These 4 Measures Indicate That ConocoPhillips (NYSE:COP) Is Using Debt Reasonably Well

These 4 Measures Indicate That ConocoPhillips (NYSE:COP) Is Using Debt Reasonably Well

Simply Wall St ·  05/24 15:28

Some say volatility, rather than debt, is the best way to think about risk as an investor, but Warren Buffett famously said that 'Volatility is far from synonymous with risk.' It's only natural to consider a company's balance sheet when you examine how risky it is, since debt is often involved when a business collapses. Importantly, ConocoPhillips (NYSE:COP) does carry debt. But the real question is whether this debt is making the company risky.


What Risk Does Debt Bring?


Debt and other liabilities become risky for a business when it cannot easily fulfill those obligations, either with free cash flow or by raising capital at an attractive price. In the worst case scenario, a company can go bankrupt if it cannot pay its creditors. However, a more common (but still painful) scenario is that it has to raise new equity capital at a low price, thus permanently diluting shareholders. Having said that, the most common situation is where a company manages its debt reasonably well - and to its own advantage. When we think about a company's use of debt, we first look at cash and debt together.


What Is ConocoPhillips's Net Debt?


As you can see below, at the end of March 2024, ConocoPhillips had US$17.3b of debt, up from US$15.3b a year ago. Click the image for more detail. However, it also had US$6.06b in cash, and so its net debt is US$11.3b.


NYSE:COP Debt to Equity History May 24th 2024
纽约证券交易所:COP 债务与股本比率历史记录 2024 年 5 月 24 日

A Look At ConocoPhillips' Liabilities

看看 ConocoPhillips 的负债

We can see from the most recent balance sheet that ConocoPhillips had liabilities of US$10.2b falling due within a year, and liabilities of US$35.9b due beyond that. Offsetting these obligations, it had cash of US$6.06b as well as receivables valued at US$5.46b due within 12 months. So it has liabilities totalling US$34.5b more than its cash and near-term receivables, combined.


While this might seem like a lot, it is not so bad since ConocoPhillips has a huge market capitalization of US$138.2b, and so it could probably strengthen its balance sheet by raising capital if it needed to. But we definitely want to keep our eyes open to indications that its debt is bringing too much risk.


In order to size up a company's debt relative to its earnings, we calculate its net debt divided by its earnings before interest, tax, depreciation, and amortization (EBITDA) and its earnings before interest and tax (EBIT) divided by its interest expense (its interest cover). This way, we consider both the absolute quantum of the debt, as well as the interest rates paid on it.


ConocoPhillips has a low net debt to EBITDA ratio of only 0.46. And its EBIT easily covers its interest expense, being 40.8 times the size. So we're pretty relaxed about its super-conservative use of debt. The modesty of its debt load may become crucial for ConocoPhillips if management cannot prevent a repeat of the 37% cut to EBIT over the last year. When it comes to paying off debt, falling earnings are no more useful than sugary sodas are for your health. When analysing debt levels, the balance sheet is the obvious place to start. But ultimately the future profitability of the business will decide if ConocoPhillips can strengthen its balance sheet over time. So if you want to see what the professionals think, you might find this free report on analyst profit forecasts to be interesting.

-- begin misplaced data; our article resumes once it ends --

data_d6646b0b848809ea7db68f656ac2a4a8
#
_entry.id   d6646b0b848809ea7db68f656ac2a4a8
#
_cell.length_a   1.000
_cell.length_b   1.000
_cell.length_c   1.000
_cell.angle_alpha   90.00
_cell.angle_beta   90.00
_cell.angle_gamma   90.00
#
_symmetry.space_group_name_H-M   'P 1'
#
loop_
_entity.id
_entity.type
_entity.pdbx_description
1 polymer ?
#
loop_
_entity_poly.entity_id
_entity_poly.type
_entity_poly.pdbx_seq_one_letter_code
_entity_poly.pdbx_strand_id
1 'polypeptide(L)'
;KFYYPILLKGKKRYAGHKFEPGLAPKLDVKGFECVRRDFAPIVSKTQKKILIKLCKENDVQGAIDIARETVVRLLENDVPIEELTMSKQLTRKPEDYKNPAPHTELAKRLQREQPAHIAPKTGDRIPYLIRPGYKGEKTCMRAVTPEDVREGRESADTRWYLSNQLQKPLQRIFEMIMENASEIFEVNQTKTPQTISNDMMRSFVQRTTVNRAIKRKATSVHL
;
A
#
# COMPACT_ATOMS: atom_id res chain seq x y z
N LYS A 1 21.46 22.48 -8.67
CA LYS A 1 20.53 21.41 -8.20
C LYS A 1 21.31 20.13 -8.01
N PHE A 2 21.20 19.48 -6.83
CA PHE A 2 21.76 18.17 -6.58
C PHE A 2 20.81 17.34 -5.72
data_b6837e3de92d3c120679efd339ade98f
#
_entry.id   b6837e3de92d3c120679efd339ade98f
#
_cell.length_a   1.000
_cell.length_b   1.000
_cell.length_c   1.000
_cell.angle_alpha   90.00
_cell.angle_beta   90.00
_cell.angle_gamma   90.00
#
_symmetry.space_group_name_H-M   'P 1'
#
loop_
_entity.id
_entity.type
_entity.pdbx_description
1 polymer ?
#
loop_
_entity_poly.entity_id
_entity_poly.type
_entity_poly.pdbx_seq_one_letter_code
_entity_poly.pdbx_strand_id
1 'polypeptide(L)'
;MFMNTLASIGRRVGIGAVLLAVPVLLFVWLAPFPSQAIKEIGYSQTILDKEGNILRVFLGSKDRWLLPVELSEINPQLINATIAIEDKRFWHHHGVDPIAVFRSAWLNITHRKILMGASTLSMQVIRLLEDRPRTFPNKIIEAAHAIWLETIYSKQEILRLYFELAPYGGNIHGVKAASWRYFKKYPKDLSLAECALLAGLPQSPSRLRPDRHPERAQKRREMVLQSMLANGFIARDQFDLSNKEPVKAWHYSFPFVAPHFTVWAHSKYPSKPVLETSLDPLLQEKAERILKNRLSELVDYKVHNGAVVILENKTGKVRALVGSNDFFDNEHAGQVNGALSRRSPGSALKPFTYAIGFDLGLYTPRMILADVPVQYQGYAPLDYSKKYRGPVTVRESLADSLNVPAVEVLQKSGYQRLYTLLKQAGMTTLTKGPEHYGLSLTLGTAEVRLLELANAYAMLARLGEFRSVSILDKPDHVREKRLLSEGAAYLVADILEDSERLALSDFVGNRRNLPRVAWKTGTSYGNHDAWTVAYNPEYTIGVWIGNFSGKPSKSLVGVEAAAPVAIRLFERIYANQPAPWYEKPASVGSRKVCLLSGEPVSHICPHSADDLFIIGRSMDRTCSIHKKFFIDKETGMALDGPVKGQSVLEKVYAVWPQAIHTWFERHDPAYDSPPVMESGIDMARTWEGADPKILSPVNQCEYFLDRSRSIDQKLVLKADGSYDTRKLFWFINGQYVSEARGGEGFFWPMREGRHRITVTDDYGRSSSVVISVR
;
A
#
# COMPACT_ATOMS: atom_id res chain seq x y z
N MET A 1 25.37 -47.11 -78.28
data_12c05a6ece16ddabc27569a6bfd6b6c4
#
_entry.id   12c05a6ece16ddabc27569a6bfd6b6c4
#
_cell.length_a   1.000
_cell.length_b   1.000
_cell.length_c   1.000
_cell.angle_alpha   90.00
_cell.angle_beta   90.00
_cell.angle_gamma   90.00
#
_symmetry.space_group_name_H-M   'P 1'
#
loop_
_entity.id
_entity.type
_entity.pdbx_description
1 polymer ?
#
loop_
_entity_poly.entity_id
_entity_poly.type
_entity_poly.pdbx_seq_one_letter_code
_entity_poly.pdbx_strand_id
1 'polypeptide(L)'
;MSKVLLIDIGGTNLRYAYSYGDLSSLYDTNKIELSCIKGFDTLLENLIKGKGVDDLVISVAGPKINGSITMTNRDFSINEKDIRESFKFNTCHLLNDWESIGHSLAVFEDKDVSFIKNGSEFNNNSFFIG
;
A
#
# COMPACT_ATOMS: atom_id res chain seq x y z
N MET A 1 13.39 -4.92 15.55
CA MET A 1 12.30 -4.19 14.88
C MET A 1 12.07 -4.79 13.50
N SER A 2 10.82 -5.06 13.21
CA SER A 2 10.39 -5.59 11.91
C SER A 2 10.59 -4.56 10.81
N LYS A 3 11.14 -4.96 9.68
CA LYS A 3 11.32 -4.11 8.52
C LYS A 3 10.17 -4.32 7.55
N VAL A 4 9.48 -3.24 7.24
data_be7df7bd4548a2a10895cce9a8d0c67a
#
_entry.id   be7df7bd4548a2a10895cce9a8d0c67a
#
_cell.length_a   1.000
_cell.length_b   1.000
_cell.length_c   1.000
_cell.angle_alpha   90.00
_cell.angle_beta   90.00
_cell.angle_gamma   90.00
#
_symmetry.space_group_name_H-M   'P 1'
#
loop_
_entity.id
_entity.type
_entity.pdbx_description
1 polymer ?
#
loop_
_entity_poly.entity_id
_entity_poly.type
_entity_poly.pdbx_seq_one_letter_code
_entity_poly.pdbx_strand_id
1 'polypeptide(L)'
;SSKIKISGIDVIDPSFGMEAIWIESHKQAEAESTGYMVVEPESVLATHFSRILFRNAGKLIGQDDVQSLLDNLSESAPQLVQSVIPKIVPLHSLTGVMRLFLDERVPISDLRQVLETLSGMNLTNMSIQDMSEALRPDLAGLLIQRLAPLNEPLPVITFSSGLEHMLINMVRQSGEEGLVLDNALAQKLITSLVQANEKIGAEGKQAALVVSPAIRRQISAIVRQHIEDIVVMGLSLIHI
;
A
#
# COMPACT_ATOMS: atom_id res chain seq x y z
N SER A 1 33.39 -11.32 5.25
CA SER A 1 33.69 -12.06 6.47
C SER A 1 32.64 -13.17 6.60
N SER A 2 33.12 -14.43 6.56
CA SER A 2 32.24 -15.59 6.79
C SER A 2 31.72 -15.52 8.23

Finally, a company can only pay off debt with cold hard cash, not accounting profits. So it's worth checking how much of that EBIT is backed by free cash flow. Over the most recent three years, ConocoPhillips recorded free cash flow worth 67% of its EBIT, which is around normal, given free cash flow excludes interest and tax. This free cash flow puts the company in a good position to pay down debt, when appropriate.


Our View


ConocoPhillips's EBIT growth rate was a real negative on this analysis, although the other factors we considered were considerably better. In particular, we are dazzled with its interest cover. Considering this range of data points, we think ConocoPhillips is in a good position to manage its debt levels. Having said that, the load is sufficiently heavy that we would recommend any shareholders keep a close eye on it. The balance sheet is clearly the area to focus on when you are analysing debt. However, not all investment risk resides within the balance sheet - far from it. These risks can be hard to spot. Every company has them, and we've spotted 1 warning sign for ConocoPhillips you should know about.


At the end of the day, it's often better to focus on companies that are free from net debt. You can access our special list of such companies (all with a track record of profit growth). It's free.


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This article by Simply Wall St is general in nature. We provide commentary based on historical data and analyst forecasts only using an unbiased methodology and our articles are not intended to be financial advice. It does not constitute a recommendation to buy or sell any stock, and does not take account of your objectives, or your financial situation. We aim to bring you long-term focused analysis driven by fundamental data. Note that our analysis may not factor in the latest price-sensitive company announcements or qualitative material. Simply Wall St has no position in any stocks mentioned.

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